Berkeley is trying a "radical" new approach to treating heart disease and high blood pressure among its African-American residents by targeting families living on just four city streets.
The Heart 2 Heart project between the city and LifeLong Medical Care will invest about $500,000 over three years to work with about 500 African-American households in South and West Berkeley.
"We wanted to try a radical approach to how we do our work," said Tanya Moore, co-director of Berkeley's Chronic Disease Prevention Program. "Certain areas of Berkeley are being proportionately affected by strokes and heart attacks, so why not focus our work in these communities?"
Heart 2 Heart will contact people about health services through a combination of door-to-door outreach, community organizations and a mobile health van, Moore said.
It's the first time ever that the city has taken such a concentrated approach to contacting a specific group of people in the city, she said.
Berkeley's program will target households on Russell and Oregon streets between Dohr Street and McGee Avenue in South Berkeley and on Allston Way and Bancroft Way between San Pablo Avenue and 6th Street. The streets were picked with input from the Police Department, churches, community groups, public health workers and residents, Moore said.
The approach is partly inspired by a program called the Harlem Children's Zone, in which a small area of New York City's Harlem neighborhood — starting with one city block — was targeted in the 1990s for social services to improve health and education. The program eventually grew to 100 city blocks and served 7,400 children and 4,100 adults.
To get the word out about Heart 2 Heart, Berkeley is holding a community meeting March 14, but it has not yet decided on a place. And it will host a block party to get people interested.
The city and LifeLong Medical Care are not necessarily trying new ways of treating people, Moore said. Instead, they are trying new ways to get people into clinics to get care.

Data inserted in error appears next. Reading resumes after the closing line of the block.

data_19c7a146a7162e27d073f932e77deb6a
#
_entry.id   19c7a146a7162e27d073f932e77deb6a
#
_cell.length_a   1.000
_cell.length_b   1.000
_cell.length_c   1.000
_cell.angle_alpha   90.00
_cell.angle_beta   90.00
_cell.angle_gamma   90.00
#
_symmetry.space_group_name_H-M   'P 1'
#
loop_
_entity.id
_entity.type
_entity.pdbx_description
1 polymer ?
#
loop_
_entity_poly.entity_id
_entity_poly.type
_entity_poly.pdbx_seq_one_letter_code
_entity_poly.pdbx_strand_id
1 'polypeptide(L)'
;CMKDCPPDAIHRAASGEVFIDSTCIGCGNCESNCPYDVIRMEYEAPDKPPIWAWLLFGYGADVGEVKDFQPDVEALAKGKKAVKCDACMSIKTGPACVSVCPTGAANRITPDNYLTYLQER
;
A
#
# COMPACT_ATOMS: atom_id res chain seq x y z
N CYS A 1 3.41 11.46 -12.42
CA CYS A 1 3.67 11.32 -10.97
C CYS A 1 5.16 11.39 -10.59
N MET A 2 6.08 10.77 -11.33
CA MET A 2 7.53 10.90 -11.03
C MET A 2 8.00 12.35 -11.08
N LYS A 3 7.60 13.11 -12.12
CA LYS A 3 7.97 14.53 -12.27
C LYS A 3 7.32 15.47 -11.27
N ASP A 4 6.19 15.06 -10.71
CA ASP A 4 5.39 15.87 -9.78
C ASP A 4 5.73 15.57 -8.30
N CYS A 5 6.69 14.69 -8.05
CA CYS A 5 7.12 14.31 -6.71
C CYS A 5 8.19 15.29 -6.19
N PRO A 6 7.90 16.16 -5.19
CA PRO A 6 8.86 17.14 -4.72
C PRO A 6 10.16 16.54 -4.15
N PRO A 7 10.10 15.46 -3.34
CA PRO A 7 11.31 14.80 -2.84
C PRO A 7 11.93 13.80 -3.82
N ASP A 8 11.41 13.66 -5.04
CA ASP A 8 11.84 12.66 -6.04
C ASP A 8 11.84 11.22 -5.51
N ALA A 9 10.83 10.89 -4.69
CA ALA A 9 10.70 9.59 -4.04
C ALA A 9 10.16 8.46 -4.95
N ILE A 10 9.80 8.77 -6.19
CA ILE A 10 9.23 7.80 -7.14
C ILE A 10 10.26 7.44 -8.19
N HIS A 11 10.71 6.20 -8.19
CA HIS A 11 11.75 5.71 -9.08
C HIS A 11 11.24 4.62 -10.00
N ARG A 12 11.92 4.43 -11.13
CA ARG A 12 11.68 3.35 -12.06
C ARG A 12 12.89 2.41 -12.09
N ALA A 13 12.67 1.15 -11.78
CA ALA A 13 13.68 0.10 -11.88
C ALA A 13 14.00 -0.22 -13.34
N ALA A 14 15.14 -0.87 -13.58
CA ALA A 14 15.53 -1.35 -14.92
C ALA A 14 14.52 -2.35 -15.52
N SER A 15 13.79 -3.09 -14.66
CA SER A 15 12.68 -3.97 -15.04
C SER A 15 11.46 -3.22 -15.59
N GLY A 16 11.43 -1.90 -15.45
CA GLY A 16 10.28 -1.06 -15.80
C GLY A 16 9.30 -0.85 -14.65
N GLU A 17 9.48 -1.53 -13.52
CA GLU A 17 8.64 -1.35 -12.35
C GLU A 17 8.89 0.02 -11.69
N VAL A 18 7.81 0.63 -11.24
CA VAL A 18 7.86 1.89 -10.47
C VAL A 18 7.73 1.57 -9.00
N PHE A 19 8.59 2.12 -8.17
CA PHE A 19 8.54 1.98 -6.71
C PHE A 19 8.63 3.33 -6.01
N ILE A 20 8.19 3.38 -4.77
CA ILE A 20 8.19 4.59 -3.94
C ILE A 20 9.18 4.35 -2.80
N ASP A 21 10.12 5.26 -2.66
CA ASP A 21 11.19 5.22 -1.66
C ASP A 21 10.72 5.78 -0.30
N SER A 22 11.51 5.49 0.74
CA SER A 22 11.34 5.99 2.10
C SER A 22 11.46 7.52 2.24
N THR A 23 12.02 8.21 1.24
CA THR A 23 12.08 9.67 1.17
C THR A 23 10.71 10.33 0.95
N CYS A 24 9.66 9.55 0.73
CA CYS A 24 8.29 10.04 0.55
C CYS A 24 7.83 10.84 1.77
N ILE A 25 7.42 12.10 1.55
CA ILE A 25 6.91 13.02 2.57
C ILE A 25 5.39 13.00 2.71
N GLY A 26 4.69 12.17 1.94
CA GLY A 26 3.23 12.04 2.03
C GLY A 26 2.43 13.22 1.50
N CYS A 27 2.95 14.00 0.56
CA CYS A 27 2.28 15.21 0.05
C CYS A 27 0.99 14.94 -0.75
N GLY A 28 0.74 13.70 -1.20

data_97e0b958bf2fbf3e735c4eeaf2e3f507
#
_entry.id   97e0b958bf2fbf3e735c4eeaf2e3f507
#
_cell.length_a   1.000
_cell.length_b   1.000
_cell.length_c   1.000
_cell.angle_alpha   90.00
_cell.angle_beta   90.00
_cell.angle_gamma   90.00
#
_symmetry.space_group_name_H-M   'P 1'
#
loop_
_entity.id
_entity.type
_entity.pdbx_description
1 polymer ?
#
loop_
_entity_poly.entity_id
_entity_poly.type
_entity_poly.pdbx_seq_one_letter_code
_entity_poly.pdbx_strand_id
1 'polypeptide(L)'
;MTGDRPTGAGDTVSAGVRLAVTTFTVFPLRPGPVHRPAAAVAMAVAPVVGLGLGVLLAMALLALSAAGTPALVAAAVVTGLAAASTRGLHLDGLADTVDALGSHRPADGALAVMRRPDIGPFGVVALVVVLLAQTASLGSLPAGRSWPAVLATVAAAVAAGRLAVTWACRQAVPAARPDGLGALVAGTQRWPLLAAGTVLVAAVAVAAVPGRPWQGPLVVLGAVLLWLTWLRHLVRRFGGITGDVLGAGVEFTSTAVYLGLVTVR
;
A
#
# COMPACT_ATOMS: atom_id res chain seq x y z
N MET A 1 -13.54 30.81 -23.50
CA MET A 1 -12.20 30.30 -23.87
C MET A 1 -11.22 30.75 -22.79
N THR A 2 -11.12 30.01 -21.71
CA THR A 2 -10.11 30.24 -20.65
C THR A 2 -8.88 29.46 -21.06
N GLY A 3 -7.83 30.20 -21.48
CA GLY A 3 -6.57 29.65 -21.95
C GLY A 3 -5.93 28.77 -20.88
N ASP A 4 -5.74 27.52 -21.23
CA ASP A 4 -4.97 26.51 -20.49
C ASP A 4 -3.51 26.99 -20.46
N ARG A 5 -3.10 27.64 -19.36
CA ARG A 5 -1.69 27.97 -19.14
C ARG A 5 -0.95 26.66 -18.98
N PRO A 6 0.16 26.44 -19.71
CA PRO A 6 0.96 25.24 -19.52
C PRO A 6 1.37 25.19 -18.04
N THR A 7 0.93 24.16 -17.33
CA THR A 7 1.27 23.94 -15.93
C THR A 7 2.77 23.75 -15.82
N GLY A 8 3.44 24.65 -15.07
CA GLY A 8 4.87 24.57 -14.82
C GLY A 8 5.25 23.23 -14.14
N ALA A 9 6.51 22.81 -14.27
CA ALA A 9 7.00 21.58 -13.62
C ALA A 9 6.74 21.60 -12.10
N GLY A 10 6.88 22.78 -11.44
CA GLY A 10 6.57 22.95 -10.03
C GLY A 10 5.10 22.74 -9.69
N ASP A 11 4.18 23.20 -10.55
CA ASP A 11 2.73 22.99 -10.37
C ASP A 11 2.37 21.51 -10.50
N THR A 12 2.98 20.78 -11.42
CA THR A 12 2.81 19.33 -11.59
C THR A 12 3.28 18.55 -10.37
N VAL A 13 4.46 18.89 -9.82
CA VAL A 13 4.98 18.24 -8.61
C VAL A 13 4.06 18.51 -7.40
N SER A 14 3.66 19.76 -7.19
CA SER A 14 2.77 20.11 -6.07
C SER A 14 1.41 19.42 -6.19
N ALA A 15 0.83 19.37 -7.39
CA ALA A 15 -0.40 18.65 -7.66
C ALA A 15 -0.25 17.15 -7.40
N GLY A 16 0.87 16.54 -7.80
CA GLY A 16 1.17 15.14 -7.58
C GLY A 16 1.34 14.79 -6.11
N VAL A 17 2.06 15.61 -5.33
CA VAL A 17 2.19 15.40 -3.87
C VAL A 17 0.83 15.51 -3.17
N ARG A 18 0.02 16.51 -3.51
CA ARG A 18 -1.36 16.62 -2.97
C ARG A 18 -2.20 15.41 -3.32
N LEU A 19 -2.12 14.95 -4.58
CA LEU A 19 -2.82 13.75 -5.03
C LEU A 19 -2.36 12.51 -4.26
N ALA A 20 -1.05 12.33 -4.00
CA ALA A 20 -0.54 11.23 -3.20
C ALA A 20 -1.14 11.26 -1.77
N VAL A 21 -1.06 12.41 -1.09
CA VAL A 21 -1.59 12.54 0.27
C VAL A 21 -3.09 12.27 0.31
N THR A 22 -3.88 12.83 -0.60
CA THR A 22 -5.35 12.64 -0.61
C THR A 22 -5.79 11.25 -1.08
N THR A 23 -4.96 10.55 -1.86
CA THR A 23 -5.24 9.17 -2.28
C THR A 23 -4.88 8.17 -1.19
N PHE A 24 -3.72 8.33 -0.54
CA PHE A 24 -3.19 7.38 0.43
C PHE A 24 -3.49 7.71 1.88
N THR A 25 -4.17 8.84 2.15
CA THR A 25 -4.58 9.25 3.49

"We have a lot of programs and services that we offer, but the information isn't getting to the people," Moore said. "We're trying to make it more personal and make sure these communities know we're here."
In Berkeley, the death rate for African-Americans from coronary heart disease is two times higher than it is for whites while African-American hospitalization rates from hypertensive heart disease are 15 times higher than for whites.
Moore said the reasons for that are multifaceted, but include poor diet, lack of exercise, stress, environment, family genetics and smoking.
In Berkeley, environment and stress probably play big roles in why African-Americans get high blood pressure, she said.
"I would say stress is the most important because there is a physical response when a person is under chronic stress such as poverty, racism, living in an unsafe area and having multiple family issues," Moore said.
Stress puts more fat and sugars in the bloodstream, which can lead to high blood pressure and heart disease, she said. In addition, people under stress tend to drink, smoke and overeat — behaviors that also can cause heart disease, she said.
"The environment you live in also plays a role," Moore said. "Do people have access to grocery stores that are affordable or are they living in a community with a lot of liquor stores? Do you have access to health care? Do you have health insurance? Then there's education and the cultural component in the way we eat and deal with stress."
In addition to the city and LifeLong Medical Care, other participating organizations include Berkeley Youth Alternatives, Berkeley Organizing Congregations for Action, the South Berkeley YMCA and McGee Avenue Baptist Church.
Reach Doug Oakley at email@example.com.